CAPE CANAVERAL, Fla. – Space shuttle Atlantis arrived at the International Space Station on Wednesday for a weeklong stay, delivering a load of spare parts needed to keep the outpost running for another decade.
The two craft came together 220 miles above the Pacific, between Australia and Tasmania.
Astronaut Nicole Stott, a space station resident for the past 2 1/2 months, was thrilled to see her ride home. She spotted Atlantis from three miles out.
"I have my ticket all ready and stamped, waiting for you guys when you get here," Stott radioed to shuttle commander Charles Hobaugh.
"Who is this?" Hobaugh teased.
"It's your favorite passenger," she replied. "You look beautiful out there."
Just before docking, Hobaugh guided Atlantis through a pirouette for the space station cameras, for a final check to make sure there's no damage to the thermal tiles on its belly.
So far, all indications are the shuttle made it through Monday's liftoff just fine, NASA officials said. The astronauts surveyed their ship Tuesday for any signs of launch damage, and a quick look at the laser images shows everything in good shape. Experts will continue to analyze the data, as well as the couple hundred digital photos that were taken Wednesday.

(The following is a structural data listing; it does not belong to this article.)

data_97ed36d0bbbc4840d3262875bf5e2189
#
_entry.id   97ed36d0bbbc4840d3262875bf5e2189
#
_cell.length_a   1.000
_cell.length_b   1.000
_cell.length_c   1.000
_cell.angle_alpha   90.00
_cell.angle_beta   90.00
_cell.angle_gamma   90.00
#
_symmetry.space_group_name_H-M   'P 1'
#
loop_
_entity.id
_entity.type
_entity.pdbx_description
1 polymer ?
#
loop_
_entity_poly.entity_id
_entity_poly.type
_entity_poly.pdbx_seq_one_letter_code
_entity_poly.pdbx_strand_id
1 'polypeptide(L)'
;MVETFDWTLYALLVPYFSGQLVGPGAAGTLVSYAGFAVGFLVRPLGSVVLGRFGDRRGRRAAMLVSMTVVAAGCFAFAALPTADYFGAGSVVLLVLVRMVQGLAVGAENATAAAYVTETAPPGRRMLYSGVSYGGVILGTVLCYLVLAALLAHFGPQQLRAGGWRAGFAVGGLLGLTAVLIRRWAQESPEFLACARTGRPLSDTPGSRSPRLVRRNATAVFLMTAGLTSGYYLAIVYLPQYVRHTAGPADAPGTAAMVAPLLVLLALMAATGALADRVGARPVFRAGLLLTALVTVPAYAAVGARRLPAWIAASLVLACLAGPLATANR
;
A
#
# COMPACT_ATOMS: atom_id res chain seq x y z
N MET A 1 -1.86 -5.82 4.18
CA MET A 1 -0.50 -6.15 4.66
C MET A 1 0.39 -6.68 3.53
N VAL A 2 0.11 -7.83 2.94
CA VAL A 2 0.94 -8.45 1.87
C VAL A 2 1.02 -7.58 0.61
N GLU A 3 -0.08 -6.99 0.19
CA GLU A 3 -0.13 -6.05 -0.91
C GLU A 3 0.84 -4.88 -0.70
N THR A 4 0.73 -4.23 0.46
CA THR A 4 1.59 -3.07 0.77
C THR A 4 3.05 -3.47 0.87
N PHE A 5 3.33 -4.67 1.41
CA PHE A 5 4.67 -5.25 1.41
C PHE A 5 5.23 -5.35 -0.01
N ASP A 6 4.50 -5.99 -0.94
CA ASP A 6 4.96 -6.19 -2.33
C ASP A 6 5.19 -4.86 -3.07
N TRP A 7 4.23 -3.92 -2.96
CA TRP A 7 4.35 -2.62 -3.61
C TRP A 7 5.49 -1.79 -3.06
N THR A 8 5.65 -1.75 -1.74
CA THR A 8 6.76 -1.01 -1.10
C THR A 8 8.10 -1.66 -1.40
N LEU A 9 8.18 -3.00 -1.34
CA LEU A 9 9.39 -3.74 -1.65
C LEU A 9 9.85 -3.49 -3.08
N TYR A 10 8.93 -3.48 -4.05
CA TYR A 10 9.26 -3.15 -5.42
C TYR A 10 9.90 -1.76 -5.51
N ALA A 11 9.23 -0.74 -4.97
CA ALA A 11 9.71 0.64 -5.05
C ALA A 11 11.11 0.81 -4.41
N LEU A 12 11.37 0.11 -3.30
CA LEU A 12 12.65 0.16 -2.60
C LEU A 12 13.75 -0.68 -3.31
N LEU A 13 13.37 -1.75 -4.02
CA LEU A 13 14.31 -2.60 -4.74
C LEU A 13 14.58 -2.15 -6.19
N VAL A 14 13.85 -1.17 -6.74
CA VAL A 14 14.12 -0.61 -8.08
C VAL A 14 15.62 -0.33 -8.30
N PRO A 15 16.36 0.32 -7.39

Atlantis will remain at the orbiting outpost until the day before Thanksgiving, enough time for the two crews to unload nearly 15 tons of spare parts.
The six astronauts on the shuttle and six on the station will make for one big crowd.
"We're crashing the party," Hobaugh said as the shuttle drew to within a mile.
Atlantis is loaded with pumps, tanks, gyroscopes and other huge spare parts for the orbiting outpost, as well as some small, fragile science experiments. Perhaps the most delicate are four butterfly larvae, a student experiment. The plan is for the larvae to develop into Painted Lady butterflies over the next week or two and return on the next shuttle flight in February.
The first of three spacewalks will take place Thursday.
NASA is stockpiling the space station with as much equipment as possible, taking advantage of the spacious shuttle payload bay while it can. Once the shuttles are retired next fall, the orbiting complex will lose its biggest supplier. Officials hope to keep the station operating until 2015, possibly 2020 if President Barack Obama gives the green light.
Five shuttle missions remain after this one.